another crisis is looming, nothing is fixed. if it were, interest rates would be 5%, you know it, I know it, the trolls know it and those frightened morons on mse, 118 etc know it.

Edited by TheCountOfNowhere

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The longer the mortgage the less advantage there is to extending it even further. It costs £505pcm to repay £100k over 35 years at 5% interest or £482 to do the same over 40 years. What difference is £23 a month going to make to anything?

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Isn't it better to borrow over a longer period, provided you earn a higher return elsewhere? If you can borrow from the bank at 2% and you have a good chance of returning more than in a balanced portfolio it seems sensible. Then if interest rates go up in future you can pay off some in a lump sum and further shorten the length of the mortgage by increasing your payments.

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The overall interest you pay to the bank is significantly more, but you are paying less of it now and more of it later, when it is worth less. When you consider the time value of money that £23 has a bigger difference than you'd think.

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The overall interest you pay to the bank is significantly more, but you are paying less of it now and more of it later, when it is worth less. When you consider the time value of money that £23 has a bigger difference than you'd think.

I doubt that - a longer term means greater total cost with relatively lower per period capital repayments & higher per period interest costs that would more than offset any potential future-value advantage (i.e. at any point in time you still owe more, but that's just because you've paid more interest and less capital)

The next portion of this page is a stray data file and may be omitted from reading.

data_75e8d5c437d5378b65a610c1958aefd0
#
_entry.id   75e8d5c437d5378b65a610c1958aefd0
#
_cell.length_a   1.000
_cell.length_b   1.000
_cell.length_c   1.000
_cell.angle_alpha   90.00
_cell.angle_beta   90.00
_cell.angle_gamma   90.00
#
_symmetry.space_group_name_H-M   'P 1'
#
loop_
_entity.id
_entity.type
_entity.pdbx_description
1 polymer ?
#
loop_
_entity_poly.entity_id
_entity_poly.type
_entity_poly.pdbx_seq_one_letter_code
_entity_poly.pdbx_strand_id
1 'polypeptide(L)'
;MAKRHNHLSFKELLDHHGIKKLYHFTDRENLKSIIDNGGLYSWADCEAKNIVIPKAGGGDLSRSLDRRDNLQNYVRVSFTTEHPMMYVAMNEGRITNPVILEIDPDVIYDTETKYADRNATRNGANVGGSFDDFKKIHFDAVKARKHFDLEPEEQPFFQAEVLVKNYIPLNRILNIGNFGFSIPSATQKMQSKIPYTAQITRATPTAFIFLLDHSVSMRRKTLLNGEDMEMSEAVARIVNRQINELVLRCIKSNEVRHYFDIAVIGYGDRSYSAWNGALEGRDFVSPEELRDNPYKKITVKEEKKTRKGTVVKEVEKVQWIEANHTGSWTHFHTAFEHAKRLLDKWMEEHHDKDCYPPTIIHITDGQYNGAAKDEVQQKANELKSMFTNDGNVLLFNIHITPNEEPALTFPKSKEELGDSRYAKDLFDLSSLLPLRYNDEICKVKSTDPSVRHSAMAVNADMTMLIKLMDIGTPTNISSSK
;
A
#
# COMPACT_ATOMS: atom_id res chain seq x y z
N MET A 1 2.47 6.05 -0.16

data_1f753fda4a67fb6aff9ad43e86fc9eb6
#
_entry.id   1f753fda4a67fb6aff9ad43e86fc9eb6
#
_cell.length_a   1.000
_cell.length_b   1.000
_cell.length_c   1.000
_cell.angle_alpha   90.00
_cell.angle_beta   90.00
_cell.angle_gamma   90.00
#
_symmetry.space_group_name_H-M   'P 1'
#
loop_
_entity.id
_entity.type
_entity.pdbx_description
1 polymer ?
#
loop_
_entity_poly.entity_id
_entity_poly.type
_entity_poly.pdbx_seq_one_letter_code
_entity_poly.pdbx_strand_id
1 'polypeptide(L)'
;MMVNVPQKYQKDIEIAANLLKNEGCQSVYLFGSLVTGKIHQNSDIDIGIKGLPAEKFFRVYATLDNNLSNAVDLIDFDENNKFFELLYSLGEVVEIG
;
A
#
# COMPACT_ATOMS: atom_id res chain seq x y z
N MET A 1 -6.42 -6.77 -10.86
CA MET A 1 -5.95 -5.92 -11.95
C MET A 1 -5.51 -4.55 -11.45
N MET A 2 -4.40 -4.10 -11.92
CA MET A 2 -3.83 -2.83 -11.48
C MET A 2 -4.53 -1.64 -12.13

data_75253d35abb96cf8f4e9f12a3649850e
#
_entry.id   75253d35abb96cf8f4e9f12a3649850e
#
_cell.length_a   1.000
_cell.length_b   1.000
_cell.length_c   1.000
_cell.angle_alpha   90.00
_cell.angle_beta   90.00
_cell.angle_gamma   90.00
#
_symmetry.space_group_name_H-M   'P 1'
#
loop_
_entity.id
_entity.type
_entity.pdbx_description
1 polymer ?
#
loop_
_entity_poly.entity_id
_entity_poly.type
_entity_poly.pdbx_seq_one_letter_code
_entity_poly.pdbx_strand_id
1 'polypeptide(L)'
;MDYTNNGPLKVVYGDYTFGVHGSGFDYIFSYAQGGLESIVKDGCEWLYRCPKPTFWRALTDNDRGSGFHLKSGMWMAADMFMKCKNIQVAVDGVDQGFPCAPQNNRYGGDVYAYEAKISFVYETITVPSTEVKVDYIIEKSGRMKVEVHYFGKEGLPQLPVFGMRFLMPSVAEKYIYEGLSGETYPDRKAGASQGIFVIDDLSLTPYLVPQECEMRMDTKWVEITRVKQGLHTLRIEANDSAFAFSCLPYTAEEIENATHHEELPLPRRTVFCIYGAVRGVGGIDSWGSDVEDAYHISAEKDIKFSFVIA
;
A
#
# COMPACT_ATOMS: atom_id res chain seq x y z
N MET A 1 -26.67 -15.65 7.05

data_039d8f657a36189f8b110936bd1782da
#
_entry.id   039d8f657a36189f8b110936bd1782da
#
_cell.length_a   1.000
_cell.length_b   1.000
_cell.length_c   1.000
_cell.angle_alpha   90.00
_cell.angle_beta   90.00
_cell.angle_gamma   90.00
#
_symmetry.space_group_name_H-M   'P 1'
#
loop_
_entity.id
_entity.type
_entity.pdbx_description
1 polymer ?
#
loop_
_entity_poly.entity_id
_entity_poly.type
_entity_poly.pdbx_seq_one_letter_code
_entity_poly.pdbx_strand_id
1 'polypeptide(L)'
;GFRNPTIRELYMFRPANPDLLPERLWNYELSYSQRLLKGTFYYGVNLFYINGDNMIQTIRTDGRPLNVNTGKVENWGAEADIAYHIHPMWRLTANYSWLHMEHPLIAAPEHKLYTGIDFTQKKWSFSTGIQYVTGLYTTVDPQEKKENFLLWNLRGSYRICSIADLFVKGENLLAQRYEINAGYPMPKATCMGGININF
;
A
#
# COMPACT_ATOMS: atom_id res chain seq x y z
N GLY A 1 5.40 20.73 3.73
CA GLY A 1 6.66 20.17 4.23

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One thing is for sure. It is complete madness to compete for houses with somebody willing to take out a 40 year mortgage just to get the house that they want. That is NOT going to end well.

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It seems doubtful that longer term mortgages would be a worse deal. Banks compete with each other. If a 40 year mortgage was a worse deal for the borrower than a 25 year mortgage this would imply the 40 year mortgage was better for the bank. Banks would reduce rates on longer mortgages if this were the case. Maybe this assumes people are risk neutral or risk loving. But perhaps people are generally risk averse (apart from the massive blind spot which leads to dump all their money into overpriced property!) and will always pay off debt as quickly as possible even if interest rates are very low.

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One thing is for sure. It is complete madness to compete for houses with somebody willing to take out a 40 year mortgage just to get the house that they want. That is NOT going to end well.

Again...compare to someone willing to go io over 25?

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Here is an illustration using the example above.

At 5% interest

Borrowing £250,000 over 25 years, monthly repayments are £1,462 and there is £244,848 outstanding after 1 year.

Over 40 years monthly repayments are £1,206 and there is £247,990 outstanding after 1 year.

If you are repaying over 40 years you have an extra £256 per month to invest. Assume you earn 0.5% per month.

At the end of the year your extra £256 has accumulated to £3,173.69 (256*1.005 + 256*1.005^2 + ... + 256*1.005^12)

You owe £3,142 more than if you were repaying over 25 years, so at the end of the 1st year you would be £31.69 better off.

Using a rough approximation: If the interest rate remained at 5% and you continued to earn 0.5% interest per month at the end of the 40 years you would have an extra £7,500.

Contrary to northshore, the extra interest you're paying is more than offset by the higher interest you're earning. The longer the term the greater the benefit to you due to the compounding.